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Consulate of the Republic of Poland makes donation to ASU

November 21, 2012

In celebration of the 94th anniversary of Polish independence, Honorary Consul Bogumil Mikolaj Horchem of the Consular Corps of Arizona presented School of International Letters and Cultures Director Robert Joe Cutter with a check for $2,000 in support of Polish language and cultural studies at ASU.

The funds were raised at a benefit concert by the renowned Polish musical group “Duo Klavitarre” on Nov. 3, in Katzin Concert Hall on the ASU Tempe campus.  

The Consular Corps of Arizona is the state's leading international organization. It supports the accredited Consuls in Arizona in their respective diplomatic outreach goals to build relationships with governments and community, and to foster business, educational and cultural endeavors.

Representing Poland in the Consular Corps of Arizona, Consul Horchem and his wife Elizabeth Matej-Horchem, who is a teacher at John Paul II Polish Language School, are very active in Polish organizations in Arizona. As President of the Polish American Congress, Arizona Division, during 2005-09, he supported the successful passage of Arizona’s Visa Waiver Resolution in support of Poland being admitted to the Visa Waiver Program of the United States Department of State.

In 1964, Horchem graduated from Teacher College in Poland, and a year later immigrated to the United States. In 1976, he moved to Phoenix, and in 1985 graduated from Arizona State University with a degree in Manufacturing Engineering. After graduation, he worked for Garrett (presently Honeywell Aerospace).

Consul Horchem and his colleagues in the Polish American Congress, represent the 10 million people who declare Polish origin across the United States, several thousand of whom reside in Arizona. 

The School of International Letters and Cultures offered the first Polish language and culture course in 2004 in cooperation with the Polish American Congress. Soon after, Polish courses were regularized with a catalog prefix PLC (Polish Language Culture), and became available for students to take during the regular academic year. The School now offers a full minor program in Slavic Studies with a concentration in Polish. Polish language courses in the program are offered at four levels: introductory, intermediate, advanced, and Polish for heritage speakers. Polish language and culture courses at ASU are for anyone interested in enhancing their career prospects, connecting with their heritage, or becoming one of the 40 million Polish speakers worldwide.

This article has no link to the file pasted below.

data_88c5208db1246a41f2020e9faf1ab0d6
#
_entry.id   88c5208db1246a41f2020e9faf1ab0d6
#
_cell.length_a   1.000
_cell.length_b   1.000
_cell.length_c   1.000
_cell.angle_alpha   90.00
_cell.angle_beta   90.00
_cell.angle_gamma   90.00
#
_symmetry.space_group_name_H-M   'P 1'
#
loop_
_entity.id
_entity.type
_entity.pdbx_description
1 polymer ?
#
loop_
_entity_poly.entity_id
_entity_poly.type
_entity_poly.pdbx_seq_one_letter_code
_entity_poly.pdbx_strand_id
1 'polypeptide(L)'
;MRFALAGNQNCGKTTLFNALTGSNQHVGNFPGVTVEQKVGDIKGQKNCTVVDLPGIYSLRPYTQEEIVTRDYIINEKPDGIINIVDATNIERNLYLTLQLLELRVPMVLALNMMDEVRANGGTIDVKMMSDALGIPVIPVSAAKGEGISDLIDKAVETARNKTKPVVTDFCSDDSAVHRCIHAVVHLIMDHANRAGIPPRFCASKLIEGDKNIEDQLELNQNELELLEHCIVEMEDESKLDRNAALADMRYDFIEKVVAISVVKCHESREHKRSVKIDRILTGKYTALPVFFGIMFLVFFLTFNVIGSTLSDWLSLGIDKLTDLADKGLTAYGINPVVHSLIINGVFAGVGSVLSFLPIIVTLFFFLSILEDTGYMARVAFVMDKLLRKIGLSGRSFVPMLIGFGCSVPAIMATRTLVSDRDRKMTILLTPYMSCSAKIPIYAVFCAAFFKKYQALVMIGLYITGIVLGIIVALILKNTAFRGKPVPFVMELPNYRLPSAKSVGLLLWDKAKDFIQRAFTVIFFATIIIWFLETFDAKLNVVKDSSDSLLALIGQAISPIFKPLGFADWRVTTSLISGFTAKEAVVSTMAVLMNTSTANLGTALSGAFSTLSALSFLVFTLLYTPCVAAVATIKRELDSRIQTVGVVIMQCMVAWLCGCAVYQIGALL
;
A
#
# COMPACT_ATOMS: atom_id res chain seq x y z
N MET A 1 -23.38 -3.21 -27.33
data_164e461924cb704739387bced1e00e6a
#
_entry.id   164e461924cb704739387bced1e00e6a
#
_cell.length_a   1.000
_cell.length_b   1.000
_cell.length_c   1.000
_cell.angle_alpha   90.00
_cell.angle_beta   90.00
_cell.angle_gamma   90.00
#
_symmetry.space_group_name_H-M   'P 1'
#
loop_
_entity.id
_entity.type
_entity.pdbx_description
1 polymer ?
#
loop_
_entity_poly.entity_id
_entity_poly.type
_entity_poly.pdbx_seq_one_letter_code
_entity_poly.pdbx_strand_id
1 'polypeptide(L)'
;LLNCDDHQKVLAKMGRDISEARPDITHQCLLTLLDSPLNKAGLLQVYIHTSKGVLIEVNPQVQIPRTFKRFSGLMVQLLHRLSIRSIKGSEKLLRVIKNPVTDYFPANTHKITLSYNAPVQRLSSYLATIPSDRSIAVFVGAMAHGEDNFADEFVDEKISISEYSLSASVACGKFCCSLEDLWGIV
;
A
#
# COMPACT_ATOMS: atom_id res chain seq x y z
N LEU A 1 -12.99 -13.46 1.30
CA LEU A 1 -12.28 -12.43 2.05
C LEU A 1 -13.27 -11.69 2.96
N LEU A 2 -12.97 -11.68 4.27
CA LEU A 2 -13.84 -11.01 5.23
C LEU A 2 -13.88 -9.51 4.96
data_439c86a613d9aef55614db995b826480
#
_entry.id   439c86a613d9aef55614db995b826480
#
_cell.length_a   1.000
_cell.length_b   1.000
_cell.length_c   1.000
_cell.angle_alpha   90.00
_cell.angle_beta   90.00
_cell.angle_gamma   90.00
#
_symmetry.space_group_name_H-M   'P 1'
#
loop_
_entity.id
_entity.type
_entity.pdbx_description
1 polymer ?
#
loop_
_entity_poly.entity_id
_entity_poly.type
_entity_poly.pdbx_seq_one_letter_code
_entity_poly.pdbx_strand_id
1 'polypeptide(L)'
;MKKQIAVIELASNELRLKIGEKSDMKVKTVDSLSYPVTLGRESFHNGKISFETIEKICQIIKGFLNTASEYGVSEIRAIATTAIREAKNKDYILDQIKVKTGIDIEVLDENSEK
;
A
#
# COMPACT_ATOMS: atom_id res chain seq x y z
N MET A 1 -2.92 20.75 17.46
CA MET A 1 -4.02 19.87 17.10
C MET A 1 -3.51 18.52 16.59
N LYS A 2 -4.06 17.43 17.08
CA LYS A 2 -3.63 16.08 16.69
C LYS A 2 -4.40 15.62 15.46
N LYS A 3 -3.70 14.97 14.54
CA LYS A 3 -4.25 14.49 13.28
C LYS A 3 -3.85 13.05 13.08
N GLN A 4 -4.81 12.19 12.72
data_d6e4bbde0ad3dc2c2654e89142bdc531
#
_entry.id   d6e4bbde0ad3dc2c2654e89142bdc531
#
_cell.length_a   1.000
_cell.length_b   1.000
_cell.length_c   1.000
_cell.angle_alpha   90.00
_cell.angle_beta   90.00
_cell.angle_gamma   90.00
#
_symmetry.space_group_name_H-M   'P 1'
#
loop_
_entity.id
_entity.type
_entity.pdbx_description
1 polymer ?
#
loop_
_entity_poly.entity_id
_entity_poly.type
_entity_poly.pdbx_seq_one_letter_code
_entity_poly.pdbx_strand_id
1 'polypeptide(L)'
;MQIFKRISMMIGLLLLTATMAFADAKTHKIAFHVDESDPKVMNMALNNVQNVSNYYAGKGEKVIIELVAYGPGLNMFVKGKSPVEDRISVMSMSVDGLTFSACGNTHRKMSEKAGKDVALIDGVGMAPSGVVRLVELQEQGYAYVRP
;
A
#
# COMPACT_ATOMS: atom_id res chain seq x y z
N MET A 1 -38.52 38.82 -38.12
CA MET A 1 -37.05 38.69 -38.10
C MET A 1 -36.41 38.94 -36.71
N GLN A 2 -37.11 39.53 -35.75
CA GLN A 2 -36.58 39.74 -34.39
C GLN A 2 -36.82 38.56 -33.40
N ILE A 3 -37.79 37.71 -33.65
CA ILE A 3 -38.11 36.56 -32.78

According to professor of Slavic languages Danko Sipka, “Poland is an economic tiger of Central and Eastern Europe. It is a place of plentiful business opportunities.”

A tribute to Poland’s economic strength is the fact that the country avoided the type of recession that impacted much of the rest of Europe in recent years. According to Reuters,” Poland is now the 55th best place to do business, up from 62nd place last year. The country has been a rare bright spot in Europe over the past few years, managing to sustain robust growth even while its neighbors slumped.”

Students with Polish language and cultural awareness skills are uniquely situated to take advantage of job opportunities in Eastern Europe’s largest economy after graduation.

“The donation by the Consulate of the Republic of Poland in support of Polish language and culture study is a welcome gift that will benefit our students of Polish," says Director Joe Cutter.  "In our modern world, those who have studied other languages and cultures are not only well prepared for career success, they also possess the knowledge that can help them make informed decisions as citizens.”

The School of International Letters and Cultures is an academic unit of the College of Liberal Arts and Sciences.